Whoa! In the photo of the Berkeley Lower Extremity Exoskeleton (BLEE?), is that Tennessee Titans quarterback Steve McNair?
posted by tpl1212 at 7:16 AM on December 22, 2004

[This is good]
posted by graymouser at 7:18 AM on December 22, 2004

He's going to crush cars with it? He's no Tony Stark.
posted by Mayor Curley at 7:52 AM on December 22, 2004

runkelfinker, the fort you linked to is pretty cool, but how much cooler would it be if it got up and walked?
posted by plasticpool at 8:36 AM on December 22, 2004

If this thing ever works, and the general public were allowed to order one (at $35,000 - $40,000, according to his website), I wonder what kind of license would be required to operate it?
posted by elafint at 9:08 AM on December 22, 2004

I think it has good commercial applications. I remember watching Aliens and thinking that the power-suit-loader thing made a lot of sense. Sure as hell looked real, too.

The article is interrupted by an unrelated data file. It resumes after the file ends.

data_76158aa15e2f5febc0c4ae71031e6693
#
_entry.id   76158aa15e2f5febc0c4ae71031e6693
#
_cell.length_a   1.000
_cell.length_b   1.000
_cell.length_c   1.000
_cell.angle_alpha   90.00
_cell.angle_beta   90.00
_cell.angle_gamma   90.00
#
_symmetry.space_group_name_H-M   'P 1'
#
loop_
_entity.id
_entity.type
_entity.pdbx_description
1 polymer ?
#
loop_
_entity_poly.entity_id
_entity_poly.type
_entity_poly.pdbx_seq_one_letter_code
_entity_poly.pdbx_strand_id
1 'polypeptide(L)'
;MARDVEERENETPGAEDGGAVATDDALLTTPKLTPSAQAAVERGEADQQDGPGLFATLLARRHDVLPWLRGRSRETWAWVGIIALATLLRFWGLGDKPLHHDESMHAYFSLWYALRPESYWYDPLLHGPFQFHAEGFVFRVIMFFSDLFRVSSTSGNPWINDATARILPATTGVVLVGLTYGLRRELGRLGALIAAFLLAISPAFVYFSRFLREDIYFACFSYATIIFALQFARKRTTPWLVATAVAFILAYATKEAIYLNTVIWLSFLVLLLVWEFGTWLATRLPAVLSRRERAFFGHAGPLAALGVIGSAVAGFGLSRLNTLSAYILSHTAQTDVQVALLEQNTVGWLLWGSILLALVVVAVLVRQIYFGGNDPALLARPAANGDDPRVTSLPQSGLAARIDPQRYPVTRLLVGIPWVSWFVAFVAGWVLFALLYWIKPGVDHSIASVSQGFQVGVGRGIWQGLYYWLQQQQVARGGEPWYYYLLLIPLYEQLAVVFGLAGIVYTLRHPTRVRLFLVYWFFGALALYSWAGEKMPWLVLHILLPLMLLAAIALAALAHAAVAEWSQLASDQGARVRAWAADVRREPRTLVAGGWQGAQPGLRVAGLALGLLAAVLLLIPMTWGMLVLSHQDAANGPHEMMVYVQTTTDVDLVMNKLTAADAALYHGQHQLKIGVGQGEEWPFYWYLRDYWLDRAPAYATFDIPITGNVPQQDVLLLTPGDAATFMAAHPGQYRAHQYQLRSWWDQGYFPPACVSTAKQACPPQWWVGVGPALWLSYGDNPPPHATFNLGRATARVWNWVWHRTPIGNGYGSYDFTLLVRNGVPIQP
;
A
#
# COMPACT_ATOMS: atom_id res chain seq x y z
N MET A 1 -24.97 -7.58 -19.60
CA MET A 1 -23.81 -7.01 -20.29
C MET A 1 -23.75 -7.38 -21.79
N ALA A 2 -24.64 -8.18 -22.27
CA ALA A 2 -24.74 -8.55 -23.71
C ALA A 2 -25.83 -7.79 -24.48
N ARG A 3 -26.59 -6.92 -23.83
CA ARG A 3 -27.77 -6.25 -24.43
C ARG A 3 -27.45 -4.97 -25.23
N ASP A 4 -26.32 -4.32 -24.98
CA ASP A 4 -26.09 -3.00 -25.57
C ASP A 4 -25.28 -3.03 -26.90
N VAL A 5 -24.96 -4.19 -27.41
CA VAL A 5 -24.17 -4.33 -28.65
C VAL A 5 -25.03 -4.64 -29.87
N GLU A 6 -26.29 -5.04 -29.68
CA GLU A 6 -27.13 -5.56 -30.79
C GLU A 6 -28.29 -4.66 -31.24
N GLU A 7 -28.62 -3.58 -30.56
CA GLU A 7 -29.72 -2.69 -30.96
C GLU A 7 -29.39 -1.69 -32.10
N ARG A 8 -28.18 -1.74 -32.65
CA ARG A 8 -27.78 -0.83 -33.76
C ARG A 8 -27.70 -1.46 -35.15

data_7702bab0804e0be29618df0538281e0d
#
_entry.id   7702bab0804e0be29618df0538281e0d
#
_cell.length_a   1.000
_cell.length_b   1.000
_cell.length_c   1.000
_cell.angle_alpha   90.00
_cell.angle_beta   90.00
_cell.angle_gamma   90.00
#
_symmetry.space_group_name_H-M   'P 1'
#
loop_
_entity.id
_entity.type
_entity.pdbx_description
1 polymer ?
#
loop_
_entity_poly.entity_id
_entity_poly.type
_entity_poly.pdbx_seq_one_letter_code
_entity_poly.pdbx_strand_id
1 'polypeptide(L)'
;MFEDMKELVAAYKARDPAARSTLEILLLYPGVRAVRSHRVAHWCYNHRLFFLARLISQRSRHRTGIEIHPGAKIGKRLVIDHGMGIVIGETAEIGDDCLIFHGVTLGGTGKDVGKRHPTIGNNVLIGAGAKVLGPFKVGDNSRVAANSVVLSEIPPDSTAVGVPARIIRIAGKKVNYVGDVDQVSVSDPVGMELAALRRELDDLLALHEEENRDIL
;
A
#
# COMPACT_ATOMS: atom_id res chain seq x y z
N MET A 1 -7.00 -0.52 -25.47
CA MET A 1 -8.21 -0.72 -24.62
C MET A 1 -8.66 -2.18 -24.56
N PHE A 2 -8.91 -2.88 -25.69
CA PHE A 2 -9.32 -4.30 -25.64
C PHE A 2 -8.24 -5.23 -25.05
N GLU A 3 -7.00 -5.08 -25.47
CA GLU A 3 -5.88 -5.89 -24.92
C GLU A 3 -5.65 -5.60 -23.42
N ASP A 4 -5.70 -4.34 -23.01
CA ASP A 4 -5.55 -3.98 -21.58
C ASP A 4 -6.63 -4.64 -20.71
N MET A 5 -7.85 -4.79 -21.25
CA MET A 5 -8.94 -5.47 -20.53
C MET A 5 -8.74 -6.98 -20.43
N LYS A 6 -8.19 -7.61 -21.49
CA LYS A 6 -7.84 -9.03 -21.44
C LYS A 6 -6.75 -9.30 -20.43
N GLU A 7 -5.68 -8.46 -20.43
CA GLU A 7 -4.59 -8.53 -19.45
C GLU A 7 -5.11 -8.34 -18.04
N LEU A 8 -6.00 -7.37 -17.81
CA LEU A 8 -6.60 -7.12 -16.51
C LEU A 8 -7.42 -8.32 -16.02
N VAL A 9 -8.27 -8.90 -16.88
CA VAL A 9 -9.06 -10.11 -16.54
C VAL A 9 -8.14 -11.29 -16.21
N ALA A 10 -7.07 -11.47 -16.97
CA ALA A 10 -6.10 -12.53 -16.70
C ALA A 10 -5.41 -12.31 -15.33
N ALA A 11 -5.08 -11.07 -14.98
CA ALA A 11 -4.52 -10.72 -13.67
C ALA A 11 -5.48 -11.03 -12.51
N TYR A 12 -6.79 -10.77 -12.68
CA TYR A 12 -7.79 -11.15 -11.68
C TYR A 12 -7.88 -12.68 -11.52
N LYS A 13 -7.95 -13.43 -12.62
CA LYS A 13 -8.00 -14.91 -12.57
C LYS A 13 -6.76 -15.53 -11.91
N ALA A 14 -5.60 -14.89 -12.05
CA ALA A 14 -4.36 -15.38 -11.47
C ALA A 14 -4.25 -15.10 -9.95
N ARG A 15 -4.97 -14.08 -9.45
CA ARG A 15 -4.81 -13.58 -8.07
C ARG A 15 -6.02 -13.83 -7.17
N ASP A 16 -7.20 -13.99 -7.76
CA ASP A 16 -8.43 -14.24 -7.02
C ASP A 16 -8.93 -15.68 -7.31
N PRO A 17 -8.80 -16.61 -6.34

I wonder if Owens has ever heard of or met Kevin Warwick. I saw his talk at SXSW a couple years ago and it was fascinating. Maybe the two of them could get together. If he could work something with Warwick, might save a lot of weight on the thing with respect to hydraulics.
posted by TeamBilly at 9:19 AM on December 22, 2004

TeamBilly, I'm familiar with Prof. Warwick's cyborg experiments, but I'm not familiar with any work of his which would be able to replace the hydraulics powering an 18' tall steel robot. Most of his work seems to be in nerve-computer integration. Was there something he spoke specifically about at SXSW?
posted by elafint at 9:27 AM on December 22, 2004